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Commentary by Origen of Alexandria
They found him in the temple, sitting in the midst of the teachers,
listening to them and asking them questions”
(Lk: 2:46)

When Jesus was twelve years old, he stayed behind in Jerusalem. Not knowing this, his parents sought him anxiously, but did not find him. Though they searched the whole caravan, looking for him among their kinsfolk and acquaintances, he was nowhere to be found.

It was his own parents who were looking for him—the father who had brought him up and cared for him when they fled into Egypt—and even they did not find him at once. This shows that Jesus is not found among relatives and acquaintances, nor among those bound to him by physical ties. We do not find him in a crowd. Let us learn where it was that Joseph and Mary discovered him; then in their company we too shall be able to find him.

They found him, scripture says, in the temple. Not just anywhere, but in the temple; and not just anywhere in the temple, but among the doctors, listening to them and asking them questions.

And so we too must look for Jesus in the temple of God; we must look for him in the Church, among the doctors who belong to the Church and are faithful to its teaching. If we seek him there, we shall find him.

Moreover, anyone who claims to be a doctor without possessing Christ is a doctor in name only; Jesus, the Word and Wisdom of God, will not be found with him.

They found him, then, “sitting among the doctors,” or rather not merely sitting, but learning from them and listening to them. At this very moment Jesus is present among us too, questioning us and listening to us speaking. It is further written, “And they were all amazed.”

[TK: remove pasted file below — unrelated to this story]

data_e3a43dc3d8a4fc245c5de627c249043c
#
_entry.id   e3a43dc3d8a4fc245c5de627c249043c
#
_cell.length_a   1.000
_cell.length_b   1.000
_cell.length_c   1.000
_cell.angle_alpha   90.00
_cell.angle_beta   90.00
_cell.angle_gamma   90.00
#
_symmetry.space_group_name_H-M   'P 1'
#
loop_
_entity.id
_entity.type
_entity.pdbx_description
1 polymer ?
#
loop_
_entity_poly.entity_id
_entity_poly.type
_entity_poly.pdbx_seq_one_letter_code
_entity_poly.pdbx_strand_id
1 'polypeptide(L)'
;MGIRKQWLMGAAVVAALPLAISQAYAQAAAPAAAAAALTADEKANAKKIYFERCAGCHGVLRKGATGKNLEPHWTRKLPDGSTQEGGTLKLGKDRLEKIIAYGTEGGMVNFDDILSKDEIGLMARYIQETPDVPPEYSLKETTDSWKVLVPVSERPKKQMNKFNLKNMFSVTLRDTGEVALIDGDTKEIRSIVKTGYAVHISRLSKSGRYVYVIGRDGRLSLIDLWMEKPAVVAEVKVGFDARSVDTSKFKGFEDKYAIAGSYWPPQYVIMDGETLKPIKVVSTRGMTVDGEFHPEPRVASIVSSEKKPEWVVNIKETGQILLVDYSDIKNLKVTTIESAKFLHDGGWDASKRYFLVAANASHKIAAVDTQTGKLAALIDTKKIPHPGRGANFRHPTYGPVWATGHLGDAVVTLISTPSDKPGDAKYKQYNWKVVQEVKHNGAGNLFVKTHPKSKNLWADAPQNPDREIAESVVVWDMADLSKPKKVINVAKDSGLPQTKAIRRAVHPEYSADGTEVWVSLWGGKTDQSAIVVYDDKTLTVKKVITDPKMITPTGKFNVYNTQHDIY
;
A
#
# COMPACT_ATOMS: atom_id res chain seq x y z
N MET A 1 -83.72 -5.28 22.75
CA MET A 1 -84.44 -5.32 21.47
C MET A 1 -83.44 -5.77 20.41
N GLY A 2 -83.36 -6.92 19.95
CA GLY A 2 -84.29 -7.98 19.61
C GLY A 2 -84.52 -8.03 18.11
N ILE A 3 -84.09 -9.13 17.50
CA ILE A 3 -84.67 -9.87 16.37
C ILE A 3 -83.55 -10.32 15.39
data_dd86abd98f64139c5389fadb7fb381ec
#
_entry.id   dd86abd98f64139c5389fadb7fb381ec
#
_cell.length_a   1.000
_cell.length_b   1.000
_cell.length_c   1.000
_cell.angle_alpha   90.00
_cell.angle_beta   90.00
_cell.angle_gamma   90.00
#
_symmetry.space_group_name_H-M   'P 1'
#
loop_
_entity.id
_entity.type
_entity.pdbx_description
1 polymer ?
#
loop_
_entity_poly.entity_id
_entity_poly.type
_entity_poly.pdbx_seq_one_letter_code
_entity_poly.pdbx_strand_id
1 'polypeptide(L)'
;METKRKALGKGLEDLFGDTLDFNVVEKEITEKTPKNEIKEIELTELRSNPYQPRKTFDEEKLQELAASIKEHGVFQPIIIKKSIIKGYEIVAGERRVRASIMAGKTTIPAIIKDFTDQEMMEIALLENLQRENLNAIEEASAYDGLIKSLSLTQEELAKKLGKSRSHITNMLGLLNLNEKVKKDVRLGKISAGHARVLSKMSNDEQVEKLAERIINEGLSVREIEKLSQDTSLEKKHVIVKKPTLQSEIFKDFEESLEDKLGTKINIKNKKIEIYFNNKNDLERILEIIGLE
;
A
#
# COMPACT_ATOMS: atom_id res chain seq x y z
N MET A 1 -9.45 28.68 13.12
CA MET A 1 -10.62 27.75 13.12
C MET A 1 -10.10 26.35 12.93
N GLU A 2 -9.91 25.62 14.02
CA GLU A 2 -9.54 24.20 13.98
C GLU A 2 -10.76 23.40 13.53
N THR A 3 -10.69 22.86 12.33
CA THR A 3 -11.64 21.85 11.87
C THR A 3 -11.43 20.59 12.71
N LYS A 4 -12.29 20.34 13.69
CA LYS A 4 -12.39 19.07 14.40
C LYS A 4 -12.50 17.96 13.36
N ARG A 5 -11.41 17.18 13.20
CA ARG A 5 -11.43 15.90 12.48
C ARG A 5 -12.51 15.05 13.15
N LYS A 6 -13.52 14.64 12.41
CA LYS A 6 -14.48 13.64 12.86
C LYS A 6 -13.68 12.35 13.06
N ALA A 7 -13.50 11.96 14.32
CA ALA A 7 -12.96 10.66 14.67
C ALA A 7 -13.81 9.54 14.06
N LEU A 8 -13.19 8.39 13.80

What caused their astonishment? Not his questions—though these were certainly extraordinary—but his answers. He questioned the doctors, and since they could not always give an answer, he himself replied to his own questions.

These replies were not mere disputation, but real teaching, exemplified for us in holy scripture where the divine law declares: “Moses spoke, and God answered him.” In this way the Lord instructed Moses about those matters of which he was ignorant.

So it was that sometimes Jesus asked questions, sometimes he answered them; and, as we have already said, wonderful though his questions were, his replies were even more wonderful.

In order, therefore, that we too may be his hearers and that he may put to us questions which he himself will then answer, let us pray to him earnestly, seeking him with great effort and anguish, and then our search will be rewarded.

Not for nothing was it written: “Your father and I have been looking for you anxiously.” The search for Jesus must be neither careless nor indifferent, not must it be only a transitory affair. Those who seek in this manner will never find him.

We must truly be able to say: “We have been looking for you anxiously”; if we can say this then he will reply to our weary and anxious soul in the words: “Did you not know that I must be in my Father’s house?”

On Luke’s Gospel 18, 2-5: GCS 9, 112-113

Origen (183-253), one of the greatest thinkers of ancient times, became head of the catechetical school of Alexandria at the age of eighteen. In 230 he was ordained priest by the bishop of Caesarea. His life was entirely devoted to the study of scripture and he was also a great master of the spiritual life. His book On First Principles was the first great theological synthesis. Many of his works are extant only in Latin as a result of his posthumous condemnation for heterodox teaching. Nevertheless, in intention he was always a loyal son of the Church.

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Edith Barnecut, OSB, a consultant for the International Committee for English in the Liturgy, was responsible for the final version of many of the readings in the Liturgy of the Hours.

Journey with the Fathers
Commentaries on the Sunday Gospels
- Year C, pp. 20-21.
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